After constant fundraising, contacting hospitals and connecting with high net-worth individuals, they raised roughly $15,000 to start their operation. But the emphasis is not on the money, Sujay said. The focus is on empowering women to become “vision guardians” in underprivileged areas of India by providing cheaper, more accessible treatment. Once vision guardian status is obtained, they can then screen villages for others who may also be candidates for the cure.

So far, ReSight has reached over 10,000 people, with 40 vision guardians all over India. Sujay’s next goal is to raise $10,000 to employ another class of vision guardians and expand the brand to other regions of the world.

He started attending Harvard University when he was just 15, but dropped out after three years to become a 2011 Thiel Fellow. Through the fellowship, he now leads business and development strategy at Scopely, a Los Angeles-based stealth startup focused on empowering developers across the globe to build social mobile games.

Cory Levy
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Started business when he was 19: Social mediaAt 15, Cory Levy was passionate about entrepreneurship before he even knew what the word meant. He would work for a startup every day after school, soaking up the business until he started to wonder what life was like from a venture capitalist’s perspective.After cold-calling and sending out Facebook messages to a number of high-powered executives from many venture capital funds, Cory finally got an in with Union Square Ventures. He sat in on board me
Photo: Josh Holat

Started business when he was 19
Business: Social media

At 15, Cory Levy was passionate about entrepreneurship before he even knew what the word meant. He would work for a startup every day after school, soaking up the business until he started to wonder what life was like from a venture capitalist’s perspective.

After cold-calling and sending out Facebook messages to high-powered executives from many venture capital funds, Cory finally got an in with Union Square Ventures. He sat in on board meetings and watched top-tier management at work. Eventually, one of the investors offered seed money when Cory and co-founder Michael Callahan decided to form the social media startup One.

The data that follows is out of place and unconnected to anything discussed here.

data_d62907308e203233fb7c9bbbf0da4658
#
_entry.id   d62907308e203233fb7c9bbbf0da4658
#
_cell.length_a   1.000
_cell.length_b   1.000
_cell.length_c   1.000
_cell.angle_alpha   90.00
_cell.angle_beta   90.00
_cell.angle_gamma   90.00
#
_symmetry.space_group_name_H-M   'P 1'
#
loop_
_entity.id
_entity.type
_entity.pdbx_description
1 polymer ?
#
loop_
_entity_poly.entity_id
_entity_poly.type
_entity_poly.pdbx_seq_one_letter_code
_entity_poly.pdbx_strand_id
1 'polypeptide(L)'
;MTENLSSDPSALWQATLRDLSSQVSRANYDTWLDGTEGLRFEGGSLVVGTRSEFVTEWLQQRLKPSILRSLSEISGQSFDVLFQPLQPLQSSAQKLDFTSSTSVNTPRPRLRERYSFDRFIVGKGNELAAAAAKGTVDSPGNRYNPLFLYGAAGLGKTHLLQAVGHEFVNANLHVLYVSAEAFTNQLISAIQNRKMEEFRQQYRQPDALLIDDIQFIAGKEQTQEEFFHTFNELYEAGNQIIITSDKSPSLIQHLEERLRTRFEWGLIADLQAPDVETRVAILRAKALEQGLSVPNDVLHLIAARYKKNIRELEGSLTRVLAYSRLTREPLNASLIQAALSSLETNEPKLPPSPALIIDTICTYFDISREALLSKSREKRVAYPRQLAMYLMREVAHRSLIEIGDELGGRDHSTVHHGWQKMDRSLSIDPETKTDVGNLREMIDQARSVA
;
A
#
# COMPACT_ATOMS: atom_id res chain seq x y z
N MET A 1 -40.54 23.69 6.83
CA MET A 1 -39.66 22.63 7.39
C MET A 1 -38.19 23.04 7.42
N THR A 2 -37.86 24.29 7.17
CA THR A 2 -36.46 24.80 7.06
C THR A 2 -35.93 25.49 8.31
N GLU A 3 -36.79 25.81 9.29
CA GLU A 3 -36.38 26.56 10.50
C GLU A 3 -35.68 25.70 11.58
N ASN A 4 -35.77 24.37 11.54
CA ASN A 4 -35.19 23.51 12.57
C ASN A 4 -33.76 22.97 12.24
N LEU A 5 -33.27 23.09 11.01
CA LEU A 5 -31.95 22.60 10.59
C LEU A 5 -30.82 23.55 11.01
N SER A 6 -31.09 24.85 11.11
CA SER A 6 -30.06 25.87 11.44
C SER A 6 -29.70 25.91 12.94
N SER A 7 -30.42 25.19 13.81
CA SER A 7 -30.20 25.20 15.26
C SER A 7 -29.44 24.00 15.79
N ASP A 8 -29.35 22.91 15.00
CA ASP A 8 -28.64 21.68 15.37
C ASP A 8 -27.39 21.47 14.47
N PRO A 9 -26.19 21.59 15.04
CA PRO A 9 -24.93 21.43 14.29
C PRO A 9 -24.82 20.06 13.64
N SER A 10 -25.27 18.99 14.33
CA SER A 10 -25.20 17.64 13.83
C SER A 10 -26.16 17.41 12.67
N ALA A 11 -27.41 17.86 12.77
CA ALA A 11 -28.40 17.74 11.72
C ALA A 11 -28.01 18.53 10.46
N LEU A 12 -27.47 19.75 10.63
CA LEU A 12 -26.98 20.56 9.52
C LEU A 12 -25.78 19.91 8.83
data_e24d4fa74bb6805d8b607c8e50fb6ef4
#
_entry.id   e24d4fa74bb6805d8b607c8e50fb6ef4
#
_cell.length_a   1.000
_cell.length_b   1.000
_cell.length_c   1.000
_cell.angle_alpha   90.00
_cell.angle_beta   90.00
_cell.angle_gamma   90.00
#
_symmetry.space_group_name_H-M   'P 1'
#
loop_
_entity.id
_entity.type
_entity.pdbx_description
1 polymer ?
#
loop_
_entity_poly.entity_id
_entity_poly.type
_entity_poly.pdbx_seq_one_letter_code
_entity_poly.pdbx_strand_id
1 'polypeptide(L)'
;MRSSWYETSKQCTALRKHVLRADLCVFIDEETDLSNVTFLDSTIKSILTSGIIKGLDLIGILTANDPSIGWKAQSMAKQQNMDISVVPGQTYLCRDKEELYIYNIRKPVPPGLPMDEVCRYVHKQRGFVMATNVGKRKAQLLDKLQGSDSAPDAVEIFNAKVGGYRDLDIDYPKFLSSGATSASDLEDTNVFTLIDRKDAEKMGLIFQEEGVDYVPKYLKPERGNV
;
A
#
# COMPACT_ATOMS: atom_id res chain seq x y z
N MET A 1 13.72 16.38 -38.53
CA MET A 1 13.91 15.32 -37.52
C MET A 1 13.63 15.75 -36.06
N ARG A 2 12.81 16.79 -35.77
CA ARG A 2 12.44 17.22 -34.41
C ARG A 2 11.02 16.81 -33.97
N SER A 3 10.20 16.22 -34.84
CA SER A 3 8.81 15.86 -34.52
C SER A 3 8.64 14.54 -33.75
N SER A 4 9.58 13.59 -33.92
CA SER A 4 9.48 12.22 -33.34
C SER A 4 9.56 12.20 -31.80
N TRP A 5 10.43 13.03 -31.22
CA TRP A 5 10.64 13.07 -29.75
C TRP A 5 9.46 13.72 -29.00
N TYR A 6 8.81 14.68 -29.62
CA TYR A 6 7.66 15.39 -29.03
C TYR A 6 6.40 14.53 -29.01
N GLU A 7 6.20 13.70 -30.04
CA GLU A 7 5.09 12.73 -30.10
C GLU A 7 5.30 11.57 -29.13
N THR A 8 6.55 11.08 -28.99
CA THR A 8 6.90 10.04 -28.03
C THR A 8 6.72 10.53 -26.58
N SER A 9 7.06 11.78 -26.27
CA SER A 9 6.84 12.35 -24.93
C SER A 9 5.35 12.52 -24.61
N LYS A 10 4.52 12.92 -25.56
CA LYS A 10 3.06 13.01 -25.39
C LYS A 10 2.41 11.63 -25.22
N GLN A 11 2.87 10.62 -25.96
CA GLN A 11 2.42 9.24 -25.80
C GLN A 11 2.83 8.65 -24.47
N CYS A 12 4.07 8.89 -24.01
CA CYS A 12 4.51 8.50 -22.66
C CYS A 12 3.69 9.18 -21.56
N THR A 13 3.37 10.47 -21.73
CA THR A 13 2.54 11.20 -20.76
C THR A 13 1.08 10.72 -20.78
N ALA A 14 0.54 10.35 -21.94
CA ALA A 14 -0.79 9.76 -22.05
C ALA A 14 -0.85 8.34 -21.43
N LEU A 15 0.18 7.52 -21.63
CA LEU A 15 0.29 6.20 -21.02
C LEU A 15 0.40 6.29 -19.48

From Cory’s point of view, most people have met the key figures in their lives through some chance encounter. It was this “macro” mentality that spurred the creation of One — an app that allows individuals to list all the things they love to a personal profile, and that then connects those individuals to others in the nearby area who share some of those interests. “We’re moving more and more into a world of personalization and branding,” Cory said. Plus, people love to keep track of the things they’re into.

He also founded the NextGen Conference, an event that brings top-tier investors and young thinkers like Cory together to create a world-class network of innovative minds.

Catherine and David Cook
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Started business when they were 15 and 16: Social mediaWhen Catherine Cook moved to her new high school in New Jersey, she and her brother Dave, saw a need for “social discovery” and better tools to meet new people. With the help of a $250,000 investment from their older brother, Geoff, the pair created the online yearbook known as myYearbook.com. The site grew rapidly, and within 10 months, myYearbook had 1 million users.As the firm expanded, it left the high school realm and started connecting
Photo: MeetMe

Started business when they were 15 and 16
Business: Social media

When Catherine Cook moved to her new high school in New Jersey, she and her brother Dave saw a need for “social discovery” and better tools to meet new people. With the help of a $250,000 investment from their older brother, Geoff, the pair created the online yearbook known as myYearbook.com. The site grew rapidly, and within 10 months, myYearbook had 1 million users.

As the firm expanded, it left the high school realm and started connecting many more multitudes of people. It has since been sold to social networking site Quepasa for $100 million in cash and stock and been renamed MeetMe — attracting advertisers like Neutrogena, ABC and Disney. The Cooks expect MeetMe to be translated into six more languages by the end of 2012.

According to comScore, MeetMe jumped from the 29th most-trafficked site in the U.S. to 18th by page views, with roughly 32 million users reported in 2011. Dave and Catherine still work at the company. Geoff Cook is COO.

"20 Under 20: Transforming Tomorrow"
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Episode one of “” premieres Aug. 13 at 10 p.m. ET; episode 2 premieres Aug. 14 at 10 p.m. ET.

Episode one of “20 Under 20: Transforming Tomorrow” premieres Aug. 13 at 10 p.m. ET; episode 2 premieres Aug. 14 at 10 p.m. ET.